rambling about No Man’s Sky

No Man’s Sky is the newest entry in the list of glorious failings. Well, failing is perhaps to strong a word given that the people working in it considered it finished and released it out into the world.
I had my reasons to look forward to this, and one of it made it into the finished product: the sense of adventure and solitude. It is an uplifting experience to break through the atmosphere of a planet, sometimes with activated boosters because one can’t wait to touch down something savoring the moments, slowly descending towards the surface, taking a look out the cockpit of ones space craft to compare the vastness of the world one is about to step onto with the vastness the rest of the system is offering. A neat allegory on how words/systems/universes exist in words/systems/universes or how we can zone into one thing that in turn grows in size until it blocks out the sheer endlessness that the rest of life encompasses.

After the landing comes another uplifting moment: being the first “person” to set foot on the planet. Taking in your surroundings, how hostile are the weather conditions, terrain and possible wildlife. And except for the guardian drones that will attack you when they catch you mining materials and possible native fauna, you are alone on this world. So you adjust your exo-suit and start to explore.
And this is were the biggest letdown of the game starts: exploration and material mining. In theory these parts are optional, most things can be bought, but to me that would betray what i see in this game, an Indiana Jones in space simulator[1]. Besides mining for elements, each world offers a number of sites to discover: artefacts/”cult”-sites[2], knowledge stones that let you learn alien languages, deserted modules containing laboratories or living quarters and sometimes the aliens[3] that put them there.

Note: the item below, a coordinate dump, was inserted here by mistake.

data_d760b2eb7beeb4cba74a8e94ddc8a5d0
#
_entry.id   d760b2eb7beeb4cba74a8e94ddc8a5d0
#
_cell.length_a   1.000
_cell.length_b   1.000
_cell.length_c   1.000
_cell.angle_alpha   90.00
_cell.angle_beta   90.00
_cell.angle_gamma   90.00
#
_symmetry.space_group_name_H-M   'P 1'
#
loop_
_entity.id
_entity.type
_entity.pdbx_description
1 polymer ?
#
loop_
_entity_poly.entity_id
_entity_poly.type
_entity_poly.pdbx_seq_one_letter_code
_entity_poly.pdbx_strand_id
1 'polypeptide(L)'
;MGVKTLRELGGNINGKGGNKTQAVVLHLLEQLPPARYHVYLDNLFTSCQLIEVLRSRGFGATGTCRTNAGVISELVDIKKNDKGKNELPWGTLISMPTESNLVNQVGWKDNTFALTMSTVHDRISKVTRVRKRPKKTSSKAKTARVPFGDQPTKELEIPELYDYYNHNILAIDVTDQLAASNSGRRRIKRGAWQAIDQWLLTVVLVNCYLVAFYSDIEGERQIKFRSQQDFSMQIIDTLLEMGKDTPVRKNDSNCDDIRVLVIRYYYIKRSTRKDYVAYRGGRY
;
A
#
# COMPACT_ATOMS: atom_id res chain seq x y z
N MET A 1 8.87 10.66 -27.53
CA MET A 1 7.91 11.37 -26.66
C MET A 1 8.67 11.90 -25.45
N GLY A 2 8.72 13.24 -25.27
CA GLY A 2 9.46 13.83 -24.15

The strange thing about this game is, that my disregard for it is far higher when thinking or talking about it than when i am actually interacting with it. The design and soundtrack of the game makes me think of the covers of various sci-fi book covers. Listening to the soundtrack on its own[4] makes one feel like watching a 70s sci-fi movie in the minds theatre. And i don’t mind spending hours running over a planets surface, or glide through space, going wherever i like or necessity takes me. I’m not even missing the multiplayer. But after talking to people who played through the game multiple times including the Atlas path quests i came to the conclusion that i miss a story. I get that the proceedings can be interpreted as a metaphor for life, the human condition and the need to leave a legacy behind, even without ones name tag on it, but frankly, that is something that we already experience, in a “mundane” environment, but nonetheless, it feels more like an exercise in abundance which ironically is hollow inside.

[1] although the life of Dr. Henry Jones are per definition a simulation too

[2] instead of a cutscene you get text describing the goings on at such sites. at one i killed a bird that had been revived by an artifact but according to the text, it’s chirping sounded like a plea for a mercy kill. i climbed on the acceptance ladder of the resident alien race for doing so.

[3] which need a few knowledge stones to be found to have a meaningful conversation with

[4] available on cd or download, but the “analogue” version comes with a second disc containing a gap free mix of a few songs to emulate the actual playing process


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